Explicitation, implicitation and literary translation excellence : a case study of A. Přidal's translations from English to Czech



Year of publication 2017
Type Appeared in Conference without Proceedings
MU Faculty or unit

Faculty of Arts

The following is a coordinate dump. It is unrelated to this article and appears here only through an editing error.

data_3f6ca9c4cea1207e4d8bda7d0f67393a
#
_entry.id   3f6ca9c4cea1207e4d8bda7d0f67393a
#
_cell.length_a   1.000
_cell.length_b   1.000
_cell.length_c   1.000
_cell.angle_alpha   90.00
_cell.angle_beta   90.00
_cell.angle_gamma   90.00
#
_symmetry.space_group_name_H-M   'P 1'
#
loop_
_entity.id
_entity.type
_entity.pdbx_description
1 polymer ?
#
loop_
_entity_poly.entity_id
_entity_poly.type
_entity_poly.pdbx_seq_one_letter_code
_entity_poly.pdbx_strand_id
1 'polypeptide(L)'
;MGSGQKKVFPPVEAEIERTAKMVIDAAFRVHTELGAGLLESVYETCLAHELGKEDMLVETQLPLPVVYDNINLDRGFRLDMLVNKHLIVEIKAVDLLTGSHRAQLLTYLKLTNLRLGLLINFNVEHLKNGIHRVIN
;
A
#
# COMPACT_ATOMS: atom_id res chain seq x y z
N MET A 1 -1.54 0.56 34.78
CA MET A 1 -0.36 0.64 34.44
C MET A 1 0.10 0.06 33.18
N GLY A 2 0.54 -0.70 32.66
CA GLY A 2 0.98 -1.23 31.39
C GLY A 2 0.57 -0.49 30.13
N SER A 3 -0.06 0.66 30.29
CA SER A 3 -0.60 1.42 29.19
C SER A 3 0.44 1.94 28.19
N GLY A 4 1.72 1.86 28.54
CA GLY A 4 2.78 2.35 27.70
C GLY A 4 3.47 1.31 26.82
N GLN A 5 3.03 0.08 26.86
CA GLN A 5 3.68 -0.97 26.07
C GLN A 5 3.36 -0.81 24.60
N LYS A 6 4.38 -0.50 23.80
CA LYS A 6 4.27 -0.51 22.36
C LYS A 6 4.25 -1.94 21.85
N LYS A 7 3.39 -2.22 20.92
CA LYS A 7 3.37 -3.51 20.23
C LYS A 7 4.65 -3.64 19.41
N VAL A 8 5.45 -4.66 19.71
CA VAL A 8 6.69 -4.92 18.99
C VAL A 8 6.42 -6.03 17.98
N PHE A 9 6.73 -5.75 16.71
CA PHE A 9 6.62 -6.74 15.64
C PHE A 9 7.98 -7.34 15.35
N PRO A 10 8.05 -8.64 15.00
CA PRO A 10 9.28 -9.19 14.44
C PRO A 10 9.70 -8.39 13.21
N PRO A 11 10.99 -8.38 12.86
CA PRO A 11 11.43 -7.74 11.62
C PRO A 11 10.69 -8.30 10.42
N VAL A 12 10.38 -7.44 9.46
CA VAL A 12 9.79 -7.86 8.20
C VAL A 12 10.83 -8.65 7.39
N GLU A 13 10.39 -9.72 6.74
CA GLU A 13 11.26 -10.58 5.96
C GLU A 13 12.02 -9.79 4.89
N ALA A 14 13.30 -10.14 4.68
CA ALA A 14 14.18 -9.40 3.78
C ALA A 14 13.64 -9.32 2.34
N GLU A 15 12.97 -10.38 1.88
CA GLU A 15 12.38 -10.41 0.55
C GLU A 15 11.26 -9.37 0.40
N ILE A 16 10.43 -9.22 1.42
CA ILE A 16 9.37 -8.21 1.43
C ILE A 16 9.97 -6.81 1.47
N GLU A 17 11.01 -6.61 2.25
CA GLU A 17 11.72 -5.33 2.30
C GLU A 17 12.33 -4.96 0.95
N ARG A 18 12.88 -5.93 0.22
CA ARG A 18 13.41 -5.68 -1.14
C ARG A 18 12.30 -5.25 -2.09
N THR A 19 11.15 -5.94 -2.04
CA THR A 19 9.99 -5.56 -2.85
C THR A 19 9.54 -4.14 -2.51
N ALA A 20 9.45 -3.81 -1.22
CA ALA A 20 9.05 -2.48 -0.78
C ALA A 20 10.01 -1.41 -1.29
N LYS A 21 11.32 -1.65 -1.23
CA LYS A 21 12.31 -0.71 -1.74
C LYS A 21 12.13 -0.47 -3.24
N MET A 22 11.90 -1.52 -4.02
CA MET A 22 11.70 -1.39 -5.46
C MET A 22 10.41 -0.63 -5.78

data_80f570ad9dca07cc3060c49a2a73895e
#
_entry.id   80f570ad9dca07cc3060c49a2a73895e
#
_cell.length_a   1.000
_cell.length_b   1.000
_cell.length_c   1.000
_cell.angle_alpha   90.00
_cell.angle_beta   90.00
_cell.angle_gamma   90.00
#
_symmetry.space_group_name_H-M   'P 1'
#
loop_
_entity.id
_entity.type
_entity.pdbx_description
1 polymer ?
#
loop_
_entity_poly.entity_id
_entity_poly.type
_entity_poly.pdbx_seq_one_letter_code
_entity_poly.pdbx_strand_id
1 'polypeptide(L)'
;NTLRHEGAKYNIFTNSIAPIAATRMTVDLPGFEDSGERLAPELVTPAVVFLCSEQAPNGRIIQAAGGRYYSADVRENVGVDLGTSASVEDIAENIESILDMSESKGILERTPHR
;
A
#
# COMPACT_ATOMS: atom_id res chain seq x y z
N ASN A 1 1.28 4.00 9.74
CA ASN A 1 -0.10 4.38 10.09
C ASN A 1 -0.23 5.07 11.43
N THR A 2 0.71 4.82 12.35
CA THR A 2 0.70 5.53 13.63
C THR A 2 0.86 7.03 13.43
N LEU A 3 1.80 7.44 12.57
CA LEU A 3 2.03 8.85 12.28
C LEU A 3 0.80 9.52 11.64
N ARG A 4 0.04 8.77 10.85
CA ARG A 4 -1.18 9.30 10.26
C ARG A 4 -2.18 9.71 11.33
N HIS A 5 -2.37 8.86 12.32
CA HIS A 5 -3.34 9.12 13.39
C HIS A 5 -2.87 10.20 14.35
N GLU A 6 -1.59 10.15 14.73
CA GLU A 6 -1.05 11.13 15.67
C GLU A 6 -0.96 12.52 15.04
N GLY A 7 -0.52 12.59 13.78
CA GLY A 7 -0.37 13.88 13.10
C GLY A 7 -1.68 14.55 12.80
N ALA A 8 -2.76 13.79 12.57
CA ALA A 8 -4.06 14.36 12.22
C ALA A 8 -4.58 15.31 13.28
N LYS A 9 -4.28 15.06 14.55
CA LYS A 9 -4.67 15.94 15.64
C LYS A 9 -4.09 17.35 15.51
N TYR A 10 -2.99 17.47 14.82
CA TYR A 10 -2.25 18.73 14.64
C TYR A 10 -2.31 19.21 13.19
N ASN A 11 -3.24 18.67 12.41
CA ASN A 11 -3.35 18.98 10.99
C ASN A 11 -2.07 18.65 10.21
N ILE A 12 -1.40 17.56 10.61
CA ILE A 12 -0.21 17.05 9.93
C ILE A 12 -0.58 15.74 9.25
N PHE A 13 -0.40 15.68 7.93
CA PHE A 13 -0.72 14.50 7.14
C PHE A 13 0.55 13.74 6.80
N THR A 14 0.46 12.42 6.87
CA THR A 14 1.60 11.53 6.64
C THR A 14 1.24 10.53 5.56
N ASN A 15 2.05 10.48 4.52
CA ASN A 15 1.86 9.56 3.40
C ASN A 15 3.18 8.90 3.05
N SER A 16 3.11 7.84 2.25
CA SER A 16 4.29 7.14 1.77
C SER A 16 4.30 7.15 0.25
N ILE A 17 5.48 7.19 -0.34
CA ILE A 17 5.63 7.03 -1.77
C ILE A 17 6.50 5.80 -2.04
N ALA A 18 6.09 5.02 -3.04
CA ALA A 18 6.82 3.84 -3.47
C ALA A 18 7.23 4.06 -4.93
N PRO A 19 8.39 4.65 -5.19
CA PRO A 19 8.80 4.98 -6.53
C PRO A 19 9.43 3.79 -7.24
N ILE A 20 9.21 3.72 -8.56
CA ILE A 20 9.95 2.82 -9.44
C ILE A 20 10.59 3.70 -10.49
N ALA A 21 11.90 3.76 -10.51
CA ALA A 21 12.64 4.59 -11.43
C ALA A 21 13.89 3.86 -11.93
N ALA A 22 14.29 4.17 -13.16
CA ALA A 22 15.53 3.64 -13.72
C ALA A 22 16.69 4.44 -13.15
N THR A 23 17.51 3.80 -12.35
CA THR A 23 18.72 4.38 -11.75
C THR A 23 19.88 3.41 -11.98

Description The paper is a case study of the use of explicitation and implicitation in the translation oeuvre by the important Czech translator Antonín Přidal (1929-2017). Taking a descriptive approach to the study of translator style, Kamenická (2007) showed that Přidal frequently uses both explicitations and implicitations and his implicitations frequently even outnumber explicitations, Přidal thus presenting an exception to the Explicitation Hypothesis. The above-mentioned research also demonstrated that the range of subtypes of explicitations and implicitations used by Přidal, himself also an author, and a translator with a writerly approach to translating, is wider than with other translators. Since Přidal is an excellent translator (fairly target-oriented but very efficiently resisting normalization/standardization), both observations make his translations of literary fiction, covering over a dozen authors, an ideal ground for exploring his strategic use of shifts in explicitness. While the previous research focused on the general features of Přidal’s deployment of shifts in explicitness, the present paper links his explicitation and implicitation strategies to dealing with intricacies of rendering authorial styles, across a range of authors. The sampling used is therefore not random but reflects the main challenges of varying authorial styles. The paper pays tribute to Jiří Levý by addressing the concepts of explicitation and implicitation which he identified as important translation procedures/strategies long before the formulation of the Explicitation Hypothesis as well as by pursuing the empirical approach to studying translation phenomena with a view to the pedagogical potential of this kind of study.
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